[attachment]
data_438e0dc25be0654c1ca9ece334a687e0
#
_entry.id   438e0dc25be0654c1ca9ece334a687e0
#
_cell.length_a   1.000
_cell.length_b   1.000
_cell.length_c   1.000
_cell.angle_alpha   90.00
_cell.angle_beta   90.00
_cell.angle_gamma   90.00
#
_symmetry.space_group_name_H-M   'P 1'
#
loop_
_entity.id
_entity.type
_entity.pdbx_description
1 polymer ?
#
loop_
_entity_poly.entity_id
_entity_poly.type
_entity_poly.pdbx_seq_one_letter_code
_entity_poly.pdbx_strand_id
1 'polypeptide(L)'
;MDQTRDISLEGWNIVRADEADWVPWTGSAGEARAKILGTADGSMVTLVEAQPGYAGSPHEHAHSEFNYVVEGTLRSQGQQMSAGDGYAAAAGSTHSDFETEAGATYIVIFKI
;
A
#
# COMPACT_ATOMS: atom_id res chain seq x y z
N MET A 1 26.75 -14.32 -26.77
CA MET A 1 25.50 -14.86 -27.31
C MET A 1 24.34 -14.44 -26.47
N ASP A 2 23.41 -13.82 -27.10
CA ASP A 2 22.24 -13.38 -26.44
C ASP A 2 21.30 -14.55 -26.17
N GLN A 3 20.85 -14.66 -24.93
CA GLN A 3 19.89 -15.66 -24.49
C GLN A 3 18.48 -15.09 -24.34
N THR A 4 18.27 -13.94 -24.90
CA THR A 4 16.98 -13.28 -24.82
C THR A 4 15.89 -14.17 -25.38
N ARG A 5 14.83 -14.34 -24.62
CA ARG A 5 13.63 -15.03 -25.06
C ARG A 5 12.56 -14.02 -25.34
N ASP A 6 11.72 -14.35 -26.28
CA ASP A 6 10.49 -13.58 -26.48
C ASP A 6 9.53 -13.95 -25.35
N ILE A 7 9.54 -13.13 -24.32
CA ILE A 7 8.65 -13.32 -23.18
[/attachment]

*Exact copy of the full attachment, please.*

data_438e0dc25be0654c1ca9ece334a687e0
#
_entry.id   438e0dc25be0654c1ca9ece334a687e0
#
_cell.length_a   1.000
_cell.length_b   1.000
_cell.length_c   1.000
_cell.angle_alpha   90.00
_cell.angle_beta   90.00
_cell.angle_gamma   90.00
#
_symmetry.space_group_name_H-M   'P 1'
#
loop_
_entity.id
_entity.type
_entity.pdbx_description
1 polymer ?
#
loop_
_entity_poly.entity_id
_entity_poly.type
_entity_poly.pdbx_seq_one_letter_code
_entity_poly.pdbx_strand_id
1 'polypeptide(L)'
;MDQTRDISLEGWNIVRADEADWVPWTGSAGEARAKILGTADGSMVTLVEAQPGYAGSPHEHAHSEFNYVVEGTLRSQGQQMSAGDGYAAAAGSTHSDFETEAGATYIVIFKI
;
A
#
# COMPACT_ATOMS: atom_id res chain seq x y z
N MET A 1 26.75 -14.32 -26.77
CA MET A 1 25.50 -14.86 -27.31
C MET A 1 24.34 -14.44 -26.47
N ASP A 2 23.41 -13.82 -27.10
CA ASP A 2 22.24 -13.38 -26.44
C ASP A 2 21.30 -14.55 -26.17
N GLN A 3 20.85 -14.66 -24.93
CA GLN A 3 19.89 -15.66 -24.49
C GLN A 3 18.48 -15.09 -24.34
N THR A 4 18.27 -13.94 -24.90
CA THR A 4 16.98 -13.28 -24.82
C THR A 4 15.89 -14.17 -25.38
N ARG A 5 14.83 -14.34 -24.62
CA ARG A 5 13.63 -15.03 -25.06
C ARG A 5 12.56 -14.02 -25.34
N ASP A 6 11.72 -14.35 -26.28
CA ASP A 6 10.49 -13.58 -26.48
C ASP A 6 9.53 -13.95 -25.35
N ILE A 7 9.54 -13.13 -24.32
CA ILE A 7 8.65 -13.32 -23.18